childhood love, grizzly bears. We see in his clips, he wanted to help the bears of Alaska from hunters, poachers, and even Mother Nature. It was evident Treadwell was not satisfied with relationships, let alone his own life. His family was the first support system he ever had, but eventually lost touch contributing to a life without love. Timothy had grown up as an only child to his parents. In his house, the family nurtured many animals as well. He was brought up thinking animals are a good thing, perhaps to the extent of even family. By growing up an only child and having animals in the house with such close proximity, his parents are basically showing Treadwell that animals and humans can live together without the fear of danger and with love. It is understood that their son has learned from these experiences and thought that living with bears is acceptable. In the movie, Grizzly Man, his mom is interviewed saying his favorite toy was his stuffed animal bear, which also attended the Alaska trips. She mentioned that growing up, Timothy was a free spirited kid. Without the help of his parents, he managed to find a life in California. Slowly, he cut his parents out of life, perhaps because of guilt or shame, and created an alter ego in which he was a surfer from Australia or an orphan from London. His parents had given him the initial spark in animal culture, but did not care for educating him the dangers of that lifestyle. In the film, he explains how he spent his older years alone, which is may be why he felt comfortable alone in the Alaskan wilderness. Although his family and he were not as close, women still existed in his life. It is mentioned in the documentary that Treadwell had several girlfriends. Many were short lived, which contributed to his shame of becoming unsuccessful as an adult. However, one girlfriend, Amy Huguenard, had joined his journey to Alaska. There are about three shots of her face during the whole taping, yet she still managed to hide her identity from the audience. In her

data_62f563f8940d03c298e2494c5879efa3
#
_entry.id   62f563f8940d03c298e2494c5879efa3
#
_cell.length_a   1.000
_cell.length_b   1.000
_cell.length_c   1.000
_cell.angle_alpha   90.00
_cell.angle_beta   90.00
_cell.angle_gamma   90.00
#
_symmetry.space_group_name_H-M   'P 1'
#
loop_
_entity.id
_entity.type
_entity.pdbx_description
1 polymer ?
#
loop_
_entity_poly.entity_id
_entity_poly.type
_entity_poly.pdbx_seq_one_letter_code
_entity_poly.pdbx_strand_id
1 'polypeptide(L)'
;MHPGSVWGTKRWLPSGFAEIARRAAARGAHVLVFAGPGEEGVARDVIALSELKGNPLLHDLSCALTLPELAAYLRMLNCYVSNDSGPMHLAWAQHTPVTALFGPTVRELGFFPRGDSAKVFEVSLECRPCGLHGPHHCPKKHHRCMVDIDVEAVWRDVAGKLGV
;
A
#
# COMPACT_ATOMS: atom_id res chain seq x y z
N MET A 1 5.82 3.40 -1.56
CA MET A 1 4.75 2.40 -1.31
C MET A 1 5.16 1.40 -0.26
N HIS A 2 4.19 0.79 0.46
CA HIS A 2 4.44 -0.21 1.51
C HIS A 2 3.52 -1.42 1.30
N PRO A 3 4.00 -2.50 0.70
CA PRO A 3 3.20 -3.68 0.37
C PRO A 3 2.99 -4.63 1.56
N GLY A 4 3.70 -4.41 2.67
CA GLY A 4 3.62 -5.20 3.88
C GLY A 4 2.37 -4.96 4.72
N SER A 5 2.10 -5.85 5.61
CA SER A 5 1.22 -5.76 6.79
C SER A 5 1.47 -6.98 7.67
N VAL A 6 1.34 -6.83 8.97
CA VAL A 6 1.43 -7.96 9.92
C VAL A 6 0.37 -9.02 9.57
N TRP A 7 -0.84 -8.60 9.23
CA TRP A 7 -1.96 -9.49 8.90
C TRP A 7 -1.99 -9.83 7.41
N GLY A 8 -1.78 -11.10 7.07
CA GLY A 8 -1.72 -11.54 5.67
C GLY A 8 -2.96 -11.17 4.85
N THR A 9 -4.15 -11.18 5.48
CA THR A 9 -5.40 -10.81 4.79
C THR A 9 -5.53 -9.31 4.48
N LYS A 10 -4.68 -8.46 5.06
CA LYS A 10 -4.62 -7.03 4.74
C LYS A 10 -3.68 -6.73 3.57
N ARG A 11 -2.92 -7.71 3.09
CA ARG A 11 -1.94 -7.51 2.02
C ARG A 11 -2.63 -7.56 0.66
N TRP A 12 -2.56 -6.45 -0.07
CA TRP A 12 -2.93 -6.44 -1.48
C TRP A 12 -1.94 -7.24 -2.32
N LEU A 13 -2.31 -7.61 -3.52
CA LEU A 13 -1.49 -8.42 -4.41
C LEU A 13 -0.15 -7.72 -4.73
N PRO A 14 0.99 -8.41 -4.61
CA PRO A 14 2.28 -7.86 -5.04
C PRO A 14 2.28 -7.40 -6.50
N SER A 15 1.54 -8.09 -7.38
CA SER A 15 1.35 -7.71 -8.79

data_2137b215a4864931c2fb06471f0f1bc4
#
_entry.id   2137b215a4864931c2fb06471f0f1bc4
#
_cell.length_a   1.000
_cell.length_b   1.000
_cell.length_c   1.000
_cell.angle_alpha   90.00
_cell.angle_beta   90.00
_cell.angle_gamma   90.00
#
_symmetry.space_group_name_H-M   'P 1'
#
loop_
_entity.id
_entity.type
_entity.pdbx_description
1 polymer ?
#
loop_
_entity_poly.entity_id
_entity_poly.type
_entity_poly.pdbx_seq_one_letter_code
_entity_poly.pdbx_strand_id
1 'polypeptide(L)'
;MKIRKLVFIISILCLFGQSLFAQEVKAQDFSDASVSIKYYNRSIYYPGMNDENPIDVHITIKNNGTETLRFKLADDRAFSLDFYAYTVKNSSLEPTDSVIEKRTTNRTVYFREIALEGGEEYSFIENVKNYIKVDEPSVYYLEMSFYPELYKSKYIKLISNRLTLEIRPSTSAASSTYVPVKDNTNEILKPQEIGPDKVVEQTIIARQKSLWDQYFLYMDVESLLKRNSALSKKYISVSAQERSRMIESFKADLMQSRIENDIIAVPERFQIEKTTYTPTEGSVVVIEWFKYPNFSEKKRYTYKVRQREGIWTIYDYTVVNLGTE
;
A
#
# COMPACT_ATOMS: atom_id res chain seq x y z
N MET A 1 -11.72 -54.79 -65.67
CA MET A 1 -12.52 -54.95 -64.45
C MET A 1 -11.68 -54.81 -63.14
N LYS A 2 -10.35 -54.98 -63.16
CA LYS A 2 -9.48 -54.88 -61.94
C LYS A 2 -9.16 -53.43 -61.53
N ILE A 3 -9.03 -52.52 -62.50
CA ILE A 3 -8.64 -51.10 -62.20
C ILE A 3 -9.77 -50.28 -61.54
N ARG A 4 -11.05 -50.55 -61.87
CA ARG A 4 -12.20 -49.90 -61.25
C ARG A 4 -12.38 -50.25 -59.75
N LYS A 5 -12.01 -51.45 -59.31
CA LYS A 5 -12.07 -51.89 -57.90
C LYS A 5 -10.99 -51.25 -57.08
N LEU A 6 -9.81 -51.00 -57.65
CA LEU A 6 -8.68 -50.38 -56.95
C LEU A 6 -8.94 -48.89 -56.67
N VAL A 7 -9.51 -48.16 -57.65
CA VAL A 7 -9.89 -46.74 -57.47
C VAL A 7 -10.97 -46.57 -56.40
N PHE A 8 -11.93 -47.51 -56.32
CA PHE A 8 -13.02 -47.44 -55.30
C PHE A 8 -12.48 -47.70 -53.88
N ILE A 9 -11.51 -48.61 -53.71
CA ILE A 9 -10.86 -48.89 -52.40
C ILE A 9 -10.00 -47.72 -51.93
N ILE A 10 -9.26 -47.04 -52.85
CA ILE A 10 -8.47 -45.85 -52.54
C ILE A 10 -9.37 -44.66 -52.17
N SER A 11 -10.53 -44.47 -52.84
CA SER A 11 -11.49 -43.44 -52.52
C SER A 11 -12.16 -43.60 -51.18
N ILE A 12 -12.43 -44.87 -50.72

diary, she has repeatedly quoted that she did not love Timothy and was waiting until he realized that this was dangerous. However, there is no justification to the audience as to why she kept joining him on these dangerous trips. Since he turned away from family and women, he felt alone contributing to his downward spiral. When being away from civilization and close to nature for so long, he began to regain his innocence by caring for the bears unconditionally. Treadwell refused to think of relationships, disregarded marriage, avoided having children, and other milestones most other adults experience. He quoted, “I always can’t understand why girls don’t want to be with me for a long time.” He evidently is concerned with the fact that he cannot sustain a relationship. From there, he feels worthless and alone being different from everyone else. With no affection or love in his life, whether it be family, women, drugs, or a job, Treadwell turns to his childhood love, the grizzly bears. Although he had lost touch with his family and women, Treadwell tried to find comfort and love by documenting something from his childhood-- grizzly bears. From his childhood, he has been comfortable living with house animals. This has taught him that living with animals is not as dangerous nor unacceptable to society. Deciding to spend thirteen consecutive summers in the dangerous Grizzly Maze of Alaska, Treadwell devotes his life to the care of bears. There are recorded clips of bears fighting, looking for food, swimming, and playing with their own children. During these clips, Treadwell is in awe of the life of bears. During even some clips, such as a bear fight, he attempts to give advice to a bear, which he thinks has “girl” problems. He continually repeats how he “has been there” and it leads to disaster. In addition these scenes, there seems to be a change in Treadwell. He seems more affectionate and loving towards the bears. He first creates names for the bears, such as Czar, Booble, and Thumper out of love. Slowly, he loses his masculinity and begins to act like a child by running free